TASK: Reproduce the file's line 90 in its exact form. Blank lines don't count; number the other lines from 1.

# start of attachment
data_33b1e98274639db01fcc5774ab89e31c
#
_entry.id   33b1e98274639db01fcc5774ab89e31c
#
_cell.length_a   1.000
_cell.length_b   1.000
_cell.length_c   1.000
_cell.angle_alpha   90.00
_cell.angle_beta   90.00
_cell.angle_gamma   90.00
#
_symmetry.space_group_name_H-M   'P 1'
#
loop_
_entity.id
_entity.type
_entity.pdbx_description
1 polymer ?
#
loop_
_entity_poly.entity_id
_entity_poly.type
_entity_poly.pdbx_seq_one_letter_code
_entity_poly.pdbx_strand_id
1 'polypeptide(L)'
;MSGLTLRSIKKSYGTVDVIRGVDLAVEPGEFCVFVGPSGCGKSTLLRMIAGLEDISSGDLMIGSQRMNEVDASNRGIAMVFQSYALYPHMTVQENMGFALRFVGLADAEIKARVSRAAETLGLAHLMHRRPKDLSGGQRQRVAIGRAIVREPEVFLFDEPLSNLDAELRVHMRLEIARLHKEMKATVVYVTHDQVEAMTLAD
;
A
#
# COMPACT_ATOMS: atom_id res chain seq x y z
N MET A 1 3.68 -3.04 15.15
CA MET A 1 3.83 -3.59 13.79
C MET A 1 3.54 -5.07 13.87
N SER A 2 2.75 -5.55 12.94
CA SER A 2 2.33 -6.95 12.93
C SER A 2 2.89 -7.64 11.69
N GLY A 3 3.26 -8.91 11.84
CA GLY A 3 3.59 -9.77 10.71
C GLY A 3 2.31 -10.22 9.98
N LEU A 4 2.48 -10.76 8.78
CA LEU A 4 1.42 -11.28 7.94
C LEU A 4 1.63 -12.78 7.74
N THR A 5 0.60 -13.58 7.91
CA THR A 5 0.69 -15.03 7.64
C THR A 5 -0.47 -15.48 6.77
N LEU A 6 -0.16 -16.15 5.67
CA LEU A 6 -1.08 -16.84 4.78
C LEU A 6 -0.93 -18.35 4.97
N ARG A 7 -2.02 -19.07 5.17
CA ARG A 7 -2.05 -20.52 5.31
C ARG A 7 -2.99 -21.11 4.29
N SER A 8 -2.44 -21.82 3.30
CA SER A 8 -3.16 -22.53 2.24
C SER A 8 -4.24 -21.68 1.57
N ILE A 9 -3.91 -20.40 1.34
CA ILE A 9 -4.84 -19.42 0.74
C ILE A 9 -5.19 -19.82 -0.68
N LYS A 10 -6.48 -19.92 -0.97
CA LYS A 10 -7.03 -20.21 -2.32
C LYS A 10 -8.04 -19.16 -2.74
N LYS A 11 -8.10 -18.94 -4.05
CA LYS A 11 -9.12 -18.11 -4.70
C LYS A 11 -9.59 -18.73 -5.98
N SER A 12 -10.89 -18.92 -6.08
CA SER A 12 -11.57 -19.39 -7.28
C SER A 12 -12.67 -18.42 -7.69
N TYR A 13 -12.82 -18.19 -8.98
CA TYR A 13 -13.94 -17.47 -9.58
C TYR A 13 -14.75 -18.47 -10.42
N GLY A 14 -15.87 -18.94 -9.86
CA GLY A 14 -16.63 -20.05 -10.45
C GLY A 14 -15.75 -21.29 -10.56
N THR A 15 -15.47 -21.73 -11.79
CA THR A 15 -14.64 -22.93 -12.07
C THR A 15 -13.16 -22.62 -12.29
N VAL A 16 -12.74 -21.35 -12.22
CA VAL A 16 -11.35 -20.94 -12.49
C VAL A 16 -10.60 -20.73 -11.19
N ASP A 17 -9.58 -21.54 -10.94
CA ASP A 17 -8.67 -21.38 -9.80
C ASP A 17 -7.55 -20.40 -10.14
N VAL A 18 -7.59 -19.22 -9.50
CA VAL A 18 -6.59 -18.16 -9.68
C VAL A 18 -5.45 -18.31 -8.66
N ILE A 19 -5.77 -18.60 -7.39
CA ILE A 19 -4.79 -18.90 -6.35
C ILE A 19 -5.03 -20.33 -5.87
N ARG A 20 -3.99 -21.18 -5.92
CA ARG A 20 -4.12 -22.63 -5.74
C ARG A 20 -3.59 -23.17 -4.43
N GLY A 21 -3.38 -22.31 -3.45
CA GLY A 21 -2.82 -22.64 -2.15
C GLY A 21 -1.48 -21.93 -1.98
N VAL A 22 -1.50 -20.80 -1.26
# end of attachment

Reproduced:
C ARG A 20 -3.59 -23.17 -4.43